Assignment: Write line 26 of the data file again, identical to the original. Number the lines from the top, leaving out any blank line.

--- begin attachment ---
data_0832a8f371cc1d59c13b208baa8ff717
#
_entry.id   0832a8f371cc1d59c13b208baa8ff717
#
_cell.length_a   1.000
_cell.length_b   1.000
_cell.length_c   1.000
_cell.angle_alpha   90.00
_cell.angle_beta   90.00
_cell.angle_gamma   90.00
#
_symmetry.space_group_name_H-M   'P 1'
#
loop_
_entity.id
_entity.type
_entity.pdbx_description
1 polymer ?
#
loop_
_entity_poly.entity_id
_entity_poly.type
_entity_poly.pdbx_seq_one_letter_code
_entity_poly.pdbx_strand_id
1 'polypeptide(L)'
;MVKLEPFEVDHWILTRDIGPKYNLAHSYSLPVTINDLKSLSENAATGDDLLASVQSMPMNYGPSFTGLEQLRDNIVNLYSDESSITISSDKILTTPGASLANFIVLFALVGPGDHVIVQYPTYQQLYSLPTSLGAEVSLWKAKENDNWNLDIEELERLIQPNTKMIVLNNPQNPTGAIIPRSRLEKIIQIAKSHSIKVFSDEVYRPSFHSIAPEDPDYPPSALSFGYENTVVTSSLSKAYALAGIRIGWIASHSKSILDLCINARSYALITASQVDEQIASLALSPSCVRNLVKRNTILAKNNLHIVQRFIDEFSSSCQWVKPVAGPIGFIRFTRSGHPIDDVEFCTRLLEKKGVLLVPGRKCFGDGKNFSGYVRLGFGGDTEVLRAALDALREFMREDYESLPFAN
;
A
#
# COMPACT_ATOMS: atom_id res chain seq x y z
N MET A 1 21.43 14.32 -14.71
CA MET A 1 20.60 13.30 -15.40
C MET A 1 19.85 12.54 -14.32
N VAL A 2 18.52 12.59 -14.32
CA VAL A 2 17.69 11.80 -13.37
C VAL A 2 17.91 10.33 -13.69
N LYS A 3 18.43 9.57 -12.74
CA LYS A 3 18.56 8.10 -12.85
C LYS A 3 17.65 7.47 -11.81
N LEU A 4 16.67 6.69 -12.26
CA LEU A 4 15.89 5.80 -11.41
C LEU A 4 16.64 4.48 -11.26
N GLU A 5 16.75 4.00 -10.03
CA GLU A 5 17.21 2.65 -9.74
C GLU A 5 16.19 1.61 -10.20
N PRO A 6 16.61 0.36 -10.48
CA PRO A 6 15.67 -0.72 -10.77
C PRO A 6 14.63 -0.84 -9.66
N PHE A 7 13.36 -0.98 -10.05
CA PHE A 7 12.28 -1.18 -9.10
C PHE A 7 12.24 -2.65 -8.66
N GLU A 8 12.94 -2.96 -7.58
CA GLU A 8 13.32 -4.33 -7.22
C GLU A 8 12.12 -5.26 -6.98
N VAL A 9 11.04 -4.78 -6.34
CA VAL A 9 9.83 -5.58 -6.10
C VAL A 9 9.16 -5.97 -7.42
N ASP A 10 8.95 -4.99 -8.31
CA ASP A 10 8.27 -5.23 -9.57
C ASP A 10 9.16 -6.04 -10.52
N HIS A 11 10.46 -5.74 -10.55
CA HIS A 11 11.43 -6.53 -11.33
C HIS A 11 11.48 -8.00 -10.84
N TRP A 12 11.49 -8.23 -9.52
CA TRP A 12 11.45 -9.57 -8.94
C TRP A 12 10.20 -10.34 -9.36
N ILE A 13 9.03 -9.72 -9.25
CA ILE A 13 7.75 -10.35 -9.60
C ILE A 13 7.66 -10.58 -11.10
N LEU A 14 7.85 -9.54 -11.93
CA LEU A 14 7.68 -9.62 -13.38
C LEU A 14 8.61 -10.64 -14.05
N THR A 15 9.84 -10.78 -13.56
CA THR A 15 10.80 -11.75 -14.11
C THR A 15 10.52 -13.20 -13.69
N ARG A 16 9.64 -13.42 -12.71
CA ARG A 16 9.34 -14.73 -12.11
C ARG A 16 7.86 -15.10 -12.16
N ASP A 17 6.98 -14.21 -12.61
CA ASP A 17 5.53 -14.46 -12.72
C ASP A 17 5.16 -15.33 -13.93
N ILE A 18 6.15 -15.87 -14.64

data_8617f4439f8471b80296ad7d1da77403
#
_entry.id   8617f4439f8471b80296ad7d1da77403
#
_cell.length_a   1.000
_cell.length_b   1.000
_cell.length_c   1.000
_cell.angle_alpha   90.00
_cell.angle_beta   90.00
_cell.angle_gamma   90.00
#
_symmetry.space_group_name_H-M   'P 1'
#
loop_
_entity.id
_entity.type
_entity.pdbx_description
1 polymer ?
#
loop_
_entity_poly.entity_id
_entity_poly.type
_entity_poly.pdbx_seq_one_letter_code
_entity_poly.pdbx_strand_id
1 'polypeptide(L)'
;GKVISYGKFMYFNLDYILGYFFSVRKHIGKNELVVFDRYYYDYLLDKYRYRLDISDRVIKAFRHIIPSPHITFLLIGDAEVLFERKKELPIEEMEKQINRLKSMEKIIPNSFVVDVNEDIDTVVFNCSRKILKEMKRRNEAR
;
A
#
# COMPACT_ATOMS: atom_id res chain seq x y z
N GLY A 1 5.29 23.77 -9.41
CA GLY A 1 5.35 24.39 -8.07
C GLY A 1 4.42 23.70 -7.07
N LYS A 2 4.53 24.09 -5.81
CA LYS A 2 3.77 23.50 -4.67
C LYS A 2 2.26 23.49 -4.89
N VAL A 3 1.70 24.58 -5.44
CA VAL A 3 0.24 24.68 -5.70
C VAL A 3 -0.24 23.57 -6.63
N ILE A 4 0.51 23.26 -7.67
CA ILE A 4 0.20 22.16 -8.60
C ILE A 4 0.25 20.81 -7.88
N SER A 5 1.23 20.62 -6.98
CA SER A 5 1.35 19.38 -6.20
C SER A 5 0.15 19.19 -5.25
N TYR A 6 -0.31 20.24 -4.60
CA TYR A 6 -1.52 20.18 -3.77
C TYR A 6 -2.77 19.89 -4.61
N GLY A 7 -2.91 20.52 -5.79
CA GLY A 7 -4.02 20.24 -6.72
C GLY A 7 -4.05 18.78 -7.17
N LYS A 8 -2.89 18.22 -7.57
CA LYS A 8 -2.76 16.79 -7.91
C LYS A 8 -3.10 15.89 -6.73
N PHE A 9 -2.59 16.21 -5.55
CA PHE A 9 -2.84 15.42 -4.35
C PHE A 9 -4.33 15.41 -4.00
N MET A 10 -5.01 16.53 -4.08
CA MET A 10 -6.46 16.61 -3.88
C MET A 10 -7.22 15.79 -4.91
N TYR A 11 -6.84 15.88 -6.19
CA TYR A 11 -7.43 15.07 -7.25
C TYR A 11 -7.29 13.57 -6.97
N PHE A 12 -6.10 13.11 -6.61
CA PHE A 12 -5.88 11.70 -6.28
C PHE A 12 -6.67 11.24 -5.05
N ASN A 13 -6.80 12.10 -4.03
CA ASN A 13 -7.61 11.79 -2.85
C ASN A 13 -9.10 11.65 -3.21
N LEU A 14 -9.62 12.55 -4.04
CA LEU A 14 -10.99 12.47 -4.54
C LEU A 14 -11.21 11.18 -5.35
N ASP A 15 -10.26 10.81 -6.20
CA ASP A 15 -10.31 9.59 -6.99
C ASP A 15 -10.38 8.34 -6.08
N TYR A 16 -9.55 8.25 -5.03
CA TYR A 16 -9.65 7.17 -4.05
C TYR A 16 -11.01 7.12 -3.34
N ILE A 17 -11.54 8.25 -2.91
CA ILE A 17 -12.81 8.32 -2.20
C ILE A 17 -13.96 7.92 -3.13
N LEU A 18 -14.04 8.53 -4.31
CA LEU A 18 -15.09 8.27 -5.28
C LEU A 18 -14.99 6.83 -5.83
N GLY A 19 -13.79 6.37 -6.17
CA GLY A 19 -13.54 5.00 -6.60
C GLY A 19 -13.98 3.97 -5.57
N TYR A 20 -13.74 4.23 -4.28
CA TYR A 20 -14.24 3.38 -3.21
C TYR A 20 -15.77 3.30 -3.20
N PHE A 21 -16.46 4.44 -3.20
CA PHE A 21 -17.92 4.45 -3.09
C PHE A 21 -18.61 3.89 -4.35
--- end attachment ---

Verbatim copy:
;MVKLEPFEVDHWILTRDIGPKYNLAHSYSLPVTINDLKSLSENAATGDDLLASVQSMPMNYGPSFTGLEQLRDNIVNLYSDESSITISSDKILTTPGASLANFIVLFALVGPGDHVIVQYPTYQQLYSLPTSLGAEVSLWKAKENDNWNLDIEELERLIQPNTKMIVLNNPQNPTGAIIPRSRLEKIIQIAKSHSIKVFSDEVYRPSFHSIAPEDPDYPPSALSFGYENTVVTSSLSKAYALAGIRIGWIASHSKSILDLCINARSYALITASQVDEQIASLALSPSCVRNLVKRNTILAKNNLHIVQRFIDEFSSSCQWVKPVAGPIGFIRFTRSGHPIDDVEFCTRLLEKKGVLLVPGRKCFGDGKNFSGYVRLGFGGDTEVLRAALDALREFMREDYESLPFAN